Graduate Research Workshops
Dumbarton Oaks Research Library and Collection in Washington, D.C., announces a program of support for Harvard University student-led research workshops. The aim is to invite groups of between 4–8 students that have already formed a research workshop at Harvard; or to encourage such groups to form, and help them engage with Dumbarton Oaks.
Dumbarton Oaks supports groups devoted to topics that intersect with the institute’s particular fields of study and resources. Information about these fields (Byzantine, Pre-Columbian, and Garden and Landscape studies) can be found readily on the Dumbarton Oaks website. Contiguous fields could encompass medieval, Ottoman, and Mediterranean studies, in the case of Byzantine; American Indian and Latin American in the early Colonial period, in the case of Pre-Columbian; and history of botany, history of horticulture, garden history, and other topics, in the case of Garden and Landscape Studies. Proposals that venture into material culture, the history of the book, the role of archives, or practices of museum display in ways that are relevant to the resources of Dumbarton Oaks will also be given consideration.
The program funds groups of 4-8 students wishing to travel to Dumbarton Oaks together for a stay of no less than two days and no longer than a week. During their stay, the students will present their research to members of their own group, and meet with Dumbarton Oaks staff (curators, archivists, rare book librarians, etc.) for targeted consultations, collection visits, or object study.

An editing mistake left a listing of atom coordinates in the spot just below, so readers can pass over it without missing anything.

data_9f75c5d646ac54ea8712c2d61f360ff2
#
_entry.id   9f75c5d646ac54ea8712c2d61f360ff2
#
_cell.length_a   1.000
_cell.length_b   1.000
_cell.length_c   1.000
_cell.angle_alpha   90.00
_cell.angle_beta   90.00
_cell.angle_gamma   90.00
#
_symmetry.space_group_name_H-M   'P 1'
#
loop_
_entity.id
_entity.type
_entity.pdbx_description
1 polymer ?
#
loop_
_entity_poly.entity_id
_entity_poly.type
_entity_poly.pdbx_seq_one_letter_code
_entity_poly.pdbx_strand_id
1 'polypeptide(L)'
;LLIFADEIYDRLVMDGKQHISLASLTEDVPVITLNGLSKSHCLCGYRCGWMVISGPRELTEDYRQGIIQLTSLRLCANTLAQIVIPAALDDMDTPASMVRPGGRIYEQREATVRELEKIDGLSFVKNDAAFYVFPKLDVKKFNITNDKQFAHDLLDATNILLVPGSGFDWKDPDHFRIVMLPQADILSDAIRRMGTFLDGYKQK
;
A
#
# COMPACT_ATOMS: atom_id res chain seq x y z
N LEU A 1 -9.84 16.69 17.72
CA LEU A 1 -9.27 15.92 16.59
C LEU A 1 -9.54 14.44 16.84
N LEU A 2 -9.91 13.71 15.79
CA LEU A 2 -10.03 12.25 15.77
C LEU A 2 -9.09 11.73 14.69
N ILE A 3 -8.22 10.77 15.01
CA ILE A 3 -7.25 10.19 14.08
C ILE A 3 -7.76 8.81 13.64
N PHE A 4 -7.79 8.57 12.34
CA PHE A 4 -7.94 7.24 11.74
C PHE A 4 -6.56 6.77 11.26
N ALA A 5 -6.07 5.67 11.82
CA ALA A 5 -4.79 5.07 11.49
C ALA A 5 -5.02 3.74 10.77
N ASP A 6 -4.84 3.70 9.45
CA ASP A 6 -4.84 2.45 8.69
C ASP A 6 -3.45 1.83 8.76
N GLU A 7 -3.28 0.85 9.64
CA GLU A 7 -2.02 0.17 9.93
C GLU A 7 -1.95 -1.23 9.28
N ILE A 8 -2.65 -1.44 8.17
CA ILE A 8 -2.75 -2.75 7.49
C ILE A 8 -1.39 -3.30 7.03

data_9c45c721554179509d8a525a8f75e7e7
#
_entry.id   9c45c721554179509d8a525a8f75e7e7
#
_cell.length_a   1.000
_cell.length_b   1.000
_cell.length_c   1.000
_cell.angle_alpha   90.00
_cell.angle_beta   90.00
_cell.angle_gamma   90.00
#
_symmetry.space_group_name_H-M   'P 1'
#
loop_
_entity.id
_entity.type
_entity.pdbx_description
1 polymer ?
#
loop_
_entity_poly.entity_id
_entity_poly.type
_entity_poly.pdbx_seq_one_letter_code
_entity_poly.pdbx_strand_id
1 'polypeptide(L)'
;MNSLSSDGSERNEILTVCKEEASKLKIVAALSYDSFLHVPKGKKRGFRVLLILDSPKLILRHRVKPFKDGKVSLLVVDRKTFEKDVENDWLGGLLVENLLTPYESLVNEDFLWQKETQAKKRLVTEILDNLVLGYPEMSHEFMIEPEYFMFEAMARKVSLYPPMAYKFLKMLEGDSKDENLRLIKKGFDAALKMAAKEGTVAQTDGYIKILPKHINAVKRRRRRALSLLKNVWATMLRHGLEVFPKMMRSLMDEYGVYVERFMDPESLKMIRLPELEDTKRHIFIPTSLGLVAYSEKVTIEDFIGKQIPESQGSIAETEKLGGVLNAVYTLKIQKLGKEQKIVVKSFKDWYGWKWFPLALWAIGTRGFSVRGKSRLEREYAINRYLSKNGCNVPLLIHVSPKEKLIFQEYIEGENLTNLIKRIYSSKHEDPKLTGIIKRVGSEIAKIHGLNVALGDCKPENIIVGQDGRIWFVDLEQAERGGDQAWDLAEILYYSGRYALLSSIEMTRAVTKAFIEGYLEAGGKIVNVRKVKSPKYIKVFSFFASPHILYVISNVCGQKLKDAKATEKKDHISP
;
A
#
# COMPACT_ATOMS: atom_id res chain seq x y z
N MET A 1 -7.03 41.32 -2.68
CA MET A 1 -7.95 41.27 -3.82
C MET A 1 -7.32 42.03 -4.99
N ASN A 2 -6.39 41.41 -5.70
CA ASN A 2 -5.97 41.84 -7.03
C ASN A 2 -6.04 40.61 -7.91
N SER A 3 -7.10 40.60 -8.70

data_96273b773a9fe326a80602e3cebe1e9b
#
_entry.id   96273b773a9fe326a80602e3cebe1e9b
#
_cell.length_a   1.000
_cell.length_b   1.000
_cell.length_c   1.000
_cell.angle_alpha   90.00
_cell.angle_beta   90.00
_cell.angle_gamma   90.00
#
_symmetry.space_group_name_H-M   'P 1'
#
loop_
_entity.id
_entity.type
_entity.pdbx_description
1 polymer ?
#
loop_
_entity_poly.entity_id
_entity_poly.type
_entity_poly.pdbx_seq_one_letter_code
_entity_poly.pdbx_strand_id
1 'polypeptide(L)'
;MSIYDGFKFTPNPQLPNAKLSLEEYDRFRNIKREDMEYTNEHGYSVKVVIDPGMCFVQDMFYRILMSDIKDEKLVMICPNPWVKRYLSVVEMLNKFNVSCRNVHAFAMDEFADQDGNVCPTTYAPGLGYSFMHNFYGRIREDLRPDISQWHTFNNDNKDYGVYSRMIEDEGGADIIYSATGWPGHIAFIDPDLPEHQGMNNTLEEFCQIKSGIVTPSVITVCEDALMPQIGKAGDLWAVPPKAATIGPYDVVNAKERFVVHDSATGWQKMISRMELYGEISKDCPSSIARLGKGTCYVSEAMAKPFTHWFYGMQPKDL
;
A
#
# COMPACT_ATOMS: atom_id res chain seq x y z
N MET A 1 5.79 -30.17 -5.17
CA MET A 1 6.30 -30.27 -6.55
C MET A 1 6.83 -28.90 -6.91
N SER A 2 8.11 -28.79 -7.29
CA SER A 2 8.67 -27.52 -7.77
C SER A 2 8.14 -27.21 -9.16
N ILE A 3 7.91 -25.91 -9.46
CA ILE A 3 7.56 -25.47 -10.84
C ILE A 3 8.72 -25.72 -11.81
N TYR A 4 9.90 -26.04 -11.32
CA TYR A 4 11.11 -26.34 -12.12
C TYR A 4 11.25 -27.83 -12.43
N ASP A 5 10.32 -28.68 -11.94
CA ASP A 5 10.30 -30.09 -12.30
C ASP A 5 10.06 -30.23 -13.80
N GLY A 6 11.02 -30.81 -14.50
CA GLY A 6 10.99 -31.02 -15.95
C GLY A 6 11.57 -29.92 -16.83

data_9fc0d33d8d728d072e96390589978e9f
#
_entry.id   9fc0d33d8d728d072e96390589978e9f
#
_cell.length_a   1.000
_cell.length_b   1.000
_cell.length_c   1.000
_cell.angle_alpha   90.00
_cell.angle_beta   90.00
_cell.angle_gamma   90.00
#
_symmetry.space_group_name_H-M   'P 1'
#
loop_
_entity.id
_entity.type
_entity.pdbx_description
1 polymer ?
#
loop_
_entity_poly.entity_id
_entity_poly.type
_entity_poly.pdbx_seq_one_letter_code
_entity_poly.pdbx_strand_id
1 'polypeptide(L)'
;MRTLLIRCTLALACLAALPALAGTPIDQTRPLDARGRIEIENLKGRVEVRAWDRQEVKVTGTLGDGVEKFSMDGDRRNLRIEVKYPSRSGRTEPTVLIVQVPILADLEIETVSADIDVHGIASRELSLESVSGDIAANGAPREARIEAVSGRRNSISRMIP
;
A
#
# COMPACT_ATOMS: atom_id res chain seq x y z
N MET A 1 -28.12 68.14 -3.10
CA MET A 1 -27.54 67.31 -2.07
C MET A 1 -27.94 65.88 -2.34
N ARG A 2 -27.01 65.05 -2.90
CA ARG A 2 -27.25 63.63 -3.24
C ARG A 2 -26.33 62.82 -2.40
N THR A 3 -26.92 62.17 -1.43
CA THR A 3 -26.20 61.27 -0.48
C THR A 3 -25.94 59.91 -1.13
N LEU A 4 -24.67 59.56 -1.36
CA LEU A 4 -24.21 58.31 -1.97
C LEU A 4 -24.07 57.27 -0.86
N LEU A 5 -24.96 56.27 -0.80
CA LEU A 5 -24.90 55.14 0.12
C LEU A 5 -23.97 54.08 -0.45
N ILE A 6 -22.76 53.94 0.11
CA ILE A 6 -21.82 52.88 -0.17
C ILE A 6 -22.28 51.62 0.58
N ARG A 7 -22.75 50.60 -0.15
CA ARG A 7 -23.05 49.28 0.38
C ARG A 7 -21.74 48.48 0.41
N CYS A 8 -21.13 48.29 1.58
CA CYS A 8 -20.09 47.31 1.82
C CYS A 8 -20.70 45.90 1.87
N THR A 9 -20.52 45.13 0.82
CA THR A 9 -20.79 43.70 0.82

Dumbarton Oaks will provide accommodations, lunch on weekdays (when the Refectory is open), meeting space, basic A/V support, and reimbursement of economy roundtrip travel from Boston to Washington, D.C. In rare cases, support may also include funding for one invited scholar (proposed by the students) to attend the entire workshop, especially if such attendance will enrich the students’ discussions in ways that are not readily available in their home institution. Arrangements that include invited scholars must be initiated at least six months, and preferably a year, in advance.
Applications to hold workshops at Dumbarton Oaks in January-March and May-July are particularly encouraged. Interdisciplinary workshops are also welcome. While the program envisages students at the graduate level, workshops that include advanced undergraduates will also be considered. Interested groups of students should submit a 250-word proposal outlining the nature and purpose of the workshop; the names and résumés of student participants; and the principal student coordinator. The proposals should include at least three possible bands of time when the visits to Dumbarton Oaks could take place. Proposals should be sent to Professor Jan Ziolkowski, Director, Dumbarton Oaks Research Library and Collection, 1703 32nd Street NW, Washington, DC 20007-2934 (JMZiolk@fas.harvard.edu). Students are strongly advised to apply at least six months before the envisaged date for the workshop.
The graduate workshops are primarily conceived as opportunities for the exchange of ideas and research. During their stay, graduate students will gain some familiarity with Dumbarton Oaks collections (research library; rare books; museum; coins and seals; archives). It is hoped that the meetings will provide a stimulus for further research at Dumbarton Oaks, possibly in preparation for general examinations, the thesis prospectus, and/or dissertation completion. Workshop participants may be eligible to apply later for other Dumbarton Oaks awards, including pre-doctoral residencies and Tyler Fellowships for advanced graduate students. Early-stage graduate students are encouraged to become aware of the Dumbarton Oaks summer internship program. Late-stage students should remember to check for postdoctoral positions at Dumbarton Oaks, which change from year to year.
While no specific outcome is expected, students will be asked to provide a 500-word report of the workshop. They may also take advantage of this opportunity to work collaboratively on a proposal for a future one-day colloquium or study day at Dumbarton Oaks.